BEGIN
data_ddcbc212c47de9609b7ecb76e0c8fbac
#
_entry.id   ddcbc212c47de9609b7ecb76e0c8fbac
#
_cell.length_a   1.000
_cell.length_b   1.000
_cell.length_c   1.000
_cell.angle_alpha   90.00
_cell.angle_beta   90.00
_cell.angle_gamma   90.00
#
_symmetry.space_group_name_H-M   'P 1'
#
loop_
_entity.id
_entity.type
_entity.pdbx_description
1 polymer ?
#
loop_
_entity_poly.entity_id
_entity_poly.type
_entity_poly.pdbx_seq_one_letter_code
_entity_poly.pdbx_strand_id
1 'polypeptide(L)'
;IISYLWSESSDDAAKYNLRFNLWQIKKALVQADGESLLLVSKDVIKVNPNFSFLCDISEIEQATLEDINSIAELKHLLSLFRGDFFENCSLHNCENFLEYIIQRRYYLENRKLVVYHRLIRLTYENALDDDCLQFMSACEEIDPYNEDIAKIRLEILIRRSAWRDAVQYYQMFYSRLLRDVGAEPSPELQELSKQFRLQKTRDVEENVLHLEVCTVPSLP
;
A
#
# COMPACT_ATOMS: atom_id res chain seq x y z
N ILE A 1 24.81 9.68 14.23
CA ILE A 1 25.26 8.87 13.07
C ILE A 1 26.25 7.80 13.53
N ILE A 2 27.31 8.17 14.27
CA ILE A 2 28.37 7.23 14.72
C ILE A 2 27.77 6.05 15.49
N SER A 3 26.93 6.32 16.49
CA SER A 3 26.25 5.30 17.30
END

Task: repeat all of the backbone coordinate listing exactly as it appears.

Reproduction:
data_ddcbc212c47de9609b7ecb76e0c8fbac
#
_entry.id   ddcbc212c47de9609b7ecb76e0c8fbac
#
_cell.length_a   1.000
_cell.length_b   1.000
_cell.length_c   1.000
_cell.angle_alpha   90.00
_cell.angle_beta   90.00
_cell.angle_gamma   90.00
#
_symmetry.space_group_name_H-M   'P 1'
#
loop_
_entity.id
_entity.type
_entity.pdbx_description
1 polymer ?
#
loop_
_entity_poly.entity_id
_entity_poly.type
_entity_poly.pdbx_seq_one_letter_code
_entity_poly.pdbx_strand_id
1 'polypeptide(L)'
;IISYLWSESSDDAAKYNLRFNLWQIKKALVQADGESLLLVSKDVIKVNPNFSFLCDISEIEQATLEDINSIAELKHLLSLFRGDFFENCSLHNCENFLEYIIQRRYYLENRKLVVYHRLIRLTYENALDDDCLQFMSACEEIDPYNEDIAKIRLEILIRRSAWRDAVQYYQMFYSRLLRDVGAEPSPELQELSKQFRLQKTRDVEENVLHLEVCTVPSLP
;
A
#
# COMPACT_ATOMS: atom_id res chain seq x y z
N ILE A 1 24.81 9.68 14.23
CA ILE A 1 25.26 8.87 13.07
C ILE A 1 26.25 7.80 13.53
N ILE A 2 27.31 8.17 14.27
CA ILE A 2 28.37 7.23 14.72
C ILE A 2 27.77 6.05 15.49
N SER A 3 26.93 6.32 16.49
CA SER A 3 26.25 5.30 17.30